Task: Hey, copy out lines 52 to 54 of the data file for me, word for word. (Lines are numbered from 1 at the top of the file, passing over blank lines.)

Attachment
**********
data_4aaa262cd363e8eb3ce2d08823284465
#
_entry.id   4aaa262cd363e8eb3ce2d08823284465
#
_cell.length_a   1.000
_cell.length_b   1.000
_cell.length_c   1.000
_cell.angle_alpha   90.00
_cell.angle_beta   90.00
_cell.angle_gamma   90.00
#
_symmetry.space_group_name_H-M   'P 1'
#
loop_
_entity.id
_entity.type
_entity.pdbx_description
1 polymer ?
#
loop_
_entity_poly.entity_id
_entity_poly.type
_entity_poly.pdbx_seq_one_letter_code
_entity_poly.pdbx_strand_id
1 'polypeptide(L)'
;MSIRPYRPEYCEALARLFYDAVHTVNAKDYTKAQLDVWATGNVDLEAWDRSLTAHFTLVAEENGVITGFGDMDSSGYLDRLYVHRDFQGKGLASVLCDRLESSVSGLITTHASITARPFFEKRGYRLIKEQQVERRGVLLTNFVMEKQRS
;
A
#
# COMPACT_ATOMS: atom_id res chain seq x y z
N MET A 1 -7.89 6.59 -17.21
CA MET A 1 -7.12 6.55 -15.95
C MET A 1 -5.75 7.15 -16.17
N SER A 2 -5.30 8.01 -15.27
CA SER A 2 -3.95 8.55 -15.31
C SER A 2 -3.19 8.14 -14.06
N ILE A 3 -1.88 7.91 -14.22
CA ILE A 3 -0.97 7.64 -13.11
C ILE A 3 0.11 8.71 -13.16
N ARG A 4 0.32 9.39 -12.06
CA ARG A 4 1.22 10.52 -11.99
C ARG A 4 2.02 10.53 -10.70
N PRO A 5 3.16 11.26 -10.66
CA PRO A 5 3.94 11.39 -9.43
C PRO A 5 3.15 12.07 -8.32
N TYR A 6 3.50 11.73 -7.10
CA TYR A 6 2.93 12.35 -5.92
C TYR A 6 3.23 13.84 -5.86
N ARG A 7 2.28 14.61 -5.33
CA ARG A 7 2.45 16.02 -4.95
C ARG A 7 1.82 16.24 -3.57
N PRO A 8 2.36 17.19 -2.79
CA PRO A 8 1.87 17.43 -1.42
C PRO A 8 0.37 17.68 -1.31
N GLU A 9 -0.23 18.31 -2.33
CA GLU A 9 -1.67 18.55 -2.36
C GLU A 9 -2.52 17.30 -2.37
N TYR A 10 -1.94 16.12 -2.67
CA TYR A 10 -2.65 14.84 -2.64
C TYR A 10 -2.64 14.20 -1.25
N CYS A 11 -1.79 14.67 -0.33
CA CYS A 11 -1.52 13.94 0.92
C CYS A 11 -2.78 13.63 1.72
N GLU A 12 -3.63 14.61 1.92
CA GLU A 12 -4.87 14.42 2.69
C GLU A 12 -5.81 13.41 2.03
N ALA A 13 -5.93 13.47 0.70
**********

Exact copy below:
N PRO A 8 2.36 17.19 -2.79
CA PRO A 8 1.87 17.43 -1.42
C PRO A 8 0.37 17.68 -1.31